The risk of transformation to melanoma appears very low for biopsy-diagnosed mildly or moderately dysplastic nevi, and routine surgical excision of nevi with a positive biopsy margin may not be indicated. Patients with biopsy-diagnosed moderately-to-severely and severely atypical nevi, however, have a higher risk of melanoma, and in this group, excision may be beneficial to prevent or detect melanoma. These results from a retrospective review of 580 dysplastic nevi specimens were reported in JAMA Dermatology.
The Boston Medical Center Skin Pathology Laboratory database, which receives specimens from community and academic practices throughout the country, was used to identify pathologic diagnoses of dysplastic nevi. For cases reporting a dysplastic nevus with a positive biopsy margin, records were reviewed to see if excision was performed, and if it was, the presence of residual lesion on pathologic examination and final pathologic diagnosis were recorded, as were concordance of biopsy and excision diagnoses, and clinically significant changes in diagnoses with excision.
Nearly all of the cases reviewed were biopsied by shave biopsy technique. “Standard shave biopsy of atypical nevi includes partial-thickness dermis and a 1- to 2-mm margin of normal skin,” the researchers reported. “Overall, 196 of 580 (34%) reported a positive biopsy margin. A positive biopsy margin was more often reported as the degree of atypia worsened (mild, 11%; mild to moderate, 19%; moderate, 40%; moderate to severe, 62%; and severe, 85%) (P < .001 for test of trend).”
Change in Diagnosis
Of the 196 dysplastic nevi with a positive biopsy margin, 127 (65%) were surgically excised, with the frequency of excision following positive biopsy margin increasing with the grade of atypia; 12% for mild, 53% for mild to moderate, 63% for moderate, 81% for moderate, to severe, and 82% for severe (P < .001 for test of trend). Among dysplastic nevi with a positive biopsy margin that were excised, 42 (33%) showed residual nevus and 2 (1.6%) led to a clinically significant change in diagnosis—from moderately-to-severely dysplastic nevi at biopsy to melanoma in situ upon excision.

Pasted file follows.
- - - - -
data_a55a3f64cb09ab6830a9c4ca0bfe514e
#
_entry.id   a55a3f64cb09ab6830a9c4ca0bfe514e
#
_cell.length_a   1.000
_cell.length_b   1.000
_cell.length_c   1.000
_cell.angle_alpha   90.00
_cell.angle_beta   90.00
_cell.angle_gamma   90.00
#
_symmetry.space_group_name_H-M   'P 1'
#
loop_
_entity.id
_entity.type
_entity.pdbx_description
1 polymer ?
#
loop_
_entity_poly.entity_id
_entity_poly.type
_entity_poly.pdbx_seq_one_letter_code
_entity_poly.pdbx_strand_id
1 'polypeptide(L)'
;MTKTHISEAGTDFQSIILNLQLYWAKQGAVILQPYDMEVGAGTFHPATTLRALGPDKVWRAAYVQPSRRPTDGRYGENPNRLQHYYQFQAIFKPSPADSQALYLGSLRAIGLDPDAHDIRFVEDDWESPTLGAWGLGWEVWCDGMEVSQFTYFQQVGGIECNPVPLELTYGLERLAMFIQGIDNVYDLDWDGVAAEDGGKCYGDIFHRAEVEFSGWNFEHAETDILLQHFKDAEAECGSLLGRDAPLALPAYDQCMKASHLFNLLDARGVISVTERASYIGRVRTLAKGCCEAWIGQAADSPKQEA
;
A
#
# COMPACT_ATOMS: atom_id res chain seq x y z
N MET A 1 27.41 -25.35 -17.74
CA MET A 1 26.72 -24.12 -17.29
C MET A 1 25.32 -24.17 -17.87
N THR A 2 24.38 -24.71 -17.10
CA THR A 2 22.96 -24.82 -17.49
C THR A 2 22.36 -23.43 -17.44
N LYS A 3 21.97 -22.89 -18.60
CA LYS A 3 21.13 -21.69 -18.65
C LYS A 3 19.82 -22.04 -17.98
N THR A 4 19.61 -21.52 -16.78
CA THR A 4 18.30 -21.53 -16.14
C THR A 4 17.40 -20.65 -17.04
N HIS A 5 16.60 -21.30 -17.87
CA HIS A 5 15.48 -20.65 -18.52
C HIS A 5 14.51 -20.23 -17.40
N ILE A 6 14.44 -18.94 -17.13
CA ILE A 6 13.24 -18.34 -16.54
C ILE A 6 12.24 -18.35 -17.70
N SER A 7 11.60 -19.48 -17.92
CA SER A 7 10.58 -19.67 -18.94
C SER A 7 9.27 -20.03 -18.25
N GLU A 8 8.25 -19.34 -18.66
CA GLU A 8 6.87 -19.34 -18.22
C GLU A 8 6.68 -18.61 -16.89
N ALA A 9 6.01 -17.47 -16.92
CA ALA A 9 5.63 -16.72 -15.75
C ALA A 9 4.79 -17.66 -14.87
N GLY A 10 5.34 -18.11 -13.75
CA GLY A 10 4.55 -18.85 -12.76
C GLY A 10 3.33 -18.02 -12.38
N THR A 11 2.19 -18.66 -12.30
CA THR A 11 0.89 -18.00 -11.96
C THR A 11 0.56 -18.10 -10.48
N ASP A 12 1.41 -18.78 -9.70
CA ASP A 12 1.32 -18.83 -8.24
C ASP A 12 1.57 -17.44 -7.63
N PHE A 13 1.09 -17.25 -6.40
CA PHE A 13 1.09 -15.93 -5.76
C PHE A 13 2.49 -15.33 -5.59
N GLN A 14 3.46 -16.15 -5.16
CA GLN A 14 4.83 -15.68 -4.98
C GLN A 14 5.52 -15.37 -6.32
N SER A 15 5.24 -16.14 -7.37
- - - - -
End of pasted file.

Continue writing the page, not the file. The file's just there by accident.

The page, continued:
“There were not any cases of biopsy-diagnosed mildly or moderately dysplastic nevi that resulted in a clinically significant change in diagnosis upon excision,” the investigators stated.
“The data suggest that biopsied mildly and moderately dysplastic nevi may not require subsequent surgical excision to confirm the diagnosis and are unlikely to harbor associated melanoma in residual cells after biopsy,” the researchers noted. “In contrast, moderately-to severely dysplastic nevi with a positive biopsy margin displayed a 4% rate of melanoma in situ diagnosis upon surgical excision. Moderately-to-severely and severely dysplastic nevi were also most often associated with melanomas. This suggests that in contrast to patients with mildly and moderately dysplastic nevi, patients with moderately-to-severely and severely dysplastic nevi with positive biopsy margins are more likely to benefit from surgical excision for confirmation of diagnosis, melanoma detection, and melanoma prevention.” ■